Later versions, especially Super Mario Advance, would greatly increase the number of extra lives you can obtain as well as add in a save feature, drastically reducing the game’s frustration, but not it’s difficulty.
No matter how you slice it, some of the stages in Mario 2 are of the oldschool kind of challenge that the NES is known for, with plenty of bottomless pits, spikes, enemies, and timed jumps. It’s not so hard the average player will never complete it, but it does nevertheless require some devotion,
Availability & Price
Super Mario Bros. 2 is one of the most common NES games and shouldn’t to too difficult to find at any given store that sells retro games. Expect to pay between $5-10 for an NES cart. It’s also remade on the SNES and now Wii Super Mario All Stars collections, and was remade again for the GBA’s launch title, Super Mario Advance. Oh, and the NES version is also on the Wii Virtual Console.
Okay, everyone and their mother knows the history of Super Mario Bros. 2 by this point, but I feel I would be remiss to not include at least an abridged version. If you know all this like the back of your hand feel free to scroll down and read the rest.
Super Mario Bros. 2 for the NES is not the same game Japan knows as Super Mario Bros. 2. In Japan, Super Mario Bros. 2 was released for the ill-fated Famicom Disk System in 1986. The sequel to one of the most popular games of all was essentially the same game retooled with a new ground tile, a wind effect and made significantly more difficult, almost absurdly so. It shares much in common with most typical NES rom hacks you’ll find.
The following year, Japanese television giant Fuji TV ran a campaign to promote its programming called Yume Kōjō ’87. In a partnership deal with Nintendo, a platformer game was devloped entitled Yume Kōjō: Doki Doki Panikku or Dream Factory: Heart-pounding Panic in English, or more commonly just Doki Doki Panic. The game featured an exotic Arabian family who were the mascots of the Yume Kōjō ’87 promotion.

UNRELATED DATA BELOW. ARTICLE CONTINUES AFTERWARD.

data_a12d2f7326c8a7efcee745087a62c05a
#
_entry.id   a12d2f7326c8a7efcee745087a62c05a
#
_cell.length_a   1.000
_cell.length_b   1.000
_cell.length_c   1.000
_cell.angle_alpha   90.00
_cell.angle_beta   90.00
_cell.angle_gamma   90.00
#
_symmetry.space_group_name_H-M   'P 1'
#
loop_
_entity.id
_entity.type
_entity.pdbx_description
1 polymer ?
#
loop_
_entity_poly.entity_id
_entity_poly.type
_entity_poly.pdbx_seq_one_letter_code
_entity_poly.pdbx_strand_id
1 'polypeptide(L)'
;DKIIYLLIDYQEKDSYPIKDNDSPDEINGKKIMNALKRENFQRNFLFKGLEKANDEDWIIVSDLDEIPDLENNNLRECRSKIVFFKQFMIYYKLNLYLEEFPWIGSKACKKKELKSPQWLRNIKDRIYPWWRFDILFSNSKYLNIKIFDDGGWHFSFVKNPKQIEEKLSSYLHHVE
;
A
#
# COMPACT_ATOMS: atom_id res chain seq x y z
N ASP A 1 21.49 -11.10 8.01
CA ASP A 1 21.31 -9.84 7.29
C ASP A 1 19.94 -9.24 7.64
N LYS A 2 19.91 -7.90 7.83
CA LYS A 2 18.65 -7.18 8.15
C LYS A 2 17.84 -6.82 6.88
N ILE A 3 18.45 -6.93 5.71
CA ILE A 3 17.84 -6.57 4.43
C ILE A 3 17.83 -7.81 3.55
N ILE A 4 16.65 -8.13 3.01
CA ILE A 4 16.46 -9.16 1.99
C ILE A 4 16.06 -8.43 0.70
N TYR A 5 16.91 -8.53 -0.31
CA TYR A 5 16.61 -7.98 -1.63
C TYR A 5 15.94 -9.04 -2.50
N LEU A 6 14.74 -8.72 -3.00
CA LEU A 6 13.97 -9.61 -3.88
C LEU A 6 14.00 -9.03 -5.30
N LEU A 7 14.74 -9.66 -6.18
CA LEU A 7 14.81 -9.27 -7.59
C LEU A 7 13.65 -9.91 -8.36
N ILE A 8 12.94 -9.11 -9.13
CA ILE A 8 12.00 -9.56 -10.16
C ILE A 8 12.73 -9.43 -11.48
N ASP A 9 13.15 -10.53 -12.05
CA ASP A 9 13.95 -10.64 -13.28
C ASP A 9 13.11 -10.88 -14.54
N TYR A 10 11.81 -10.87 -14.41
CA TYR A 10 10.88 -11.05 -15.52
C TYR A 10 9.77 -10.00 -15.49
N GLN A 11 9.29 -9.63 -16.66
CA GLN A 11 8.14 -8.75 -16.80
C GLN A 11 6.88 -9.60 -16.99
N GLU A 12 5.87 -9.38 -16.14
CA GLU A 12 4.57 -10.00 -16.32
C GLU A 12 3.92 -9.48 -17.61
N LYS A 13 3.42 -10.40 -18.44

When the NES was starting to pick up steam in North America and Super Mario Bros. was a hot seller, Nintendo of America’s Howard Phillips was a strong opponent to localizing Super Mario Bros. 2 as he rightfully felt it was too difficult for American children and didn’t bring enough new to the table as it was just a glorified hack of the original masterpiece.
Instead, Phillips suggested Doki Doki Panic be translated and westernized. The sprites for many of the characters were changed to feature Mario characters, a new boss was added and all reference to the Yume Kōjō ’87 event was removed. When the game arrived in America under the title Super Mario Bros. 2, nearly everyone was none the wiser. As Mario 2 had been made for American audiences, the later Japanese Famicom release was called Super Mario Bros. USA.
Several years later in 1993, Nintendo released enhanced remakes of both versions of Super Mario Bros. 2 in the Super Mario All-Stars collection, changing the title of the Japanese version of the game to Super Mario Bros. The Lost Levels. Even today, that’s still what most people refer the original Super Mario Bros. 2 as.
Sit back and relax, it’s time to be trasported back to a time when Nintendo made good commericials!
Oh by I just cant wait to play some SUPER MERRY-O BROS. 2!
- Great looking sprites and appealing backgrounds
- Classic NES gameplay and yes, difficulty
- Legendary Koji Kondo soundtrack
- No passwords, only two continues.
- So different from other Mario games it might put you off at first
- Given the difficulty, it has the weakest lasting appeal of all the Mario games I can think of
Oh and here’s some brentalfloss awesomeness.
Platform: NES/Famicom, remade on SNES/SFC GBA, ported to Wii
Original Release Dates: September 1, 1988
Developer: Nintendo EAD
Also from the developer: Nearly every Mario, Zelda and F-Zero game ever made
Game Length: ~3 hours
Buy, rent or skip: Buy if you can, pirate if you must, but damnit, just play it!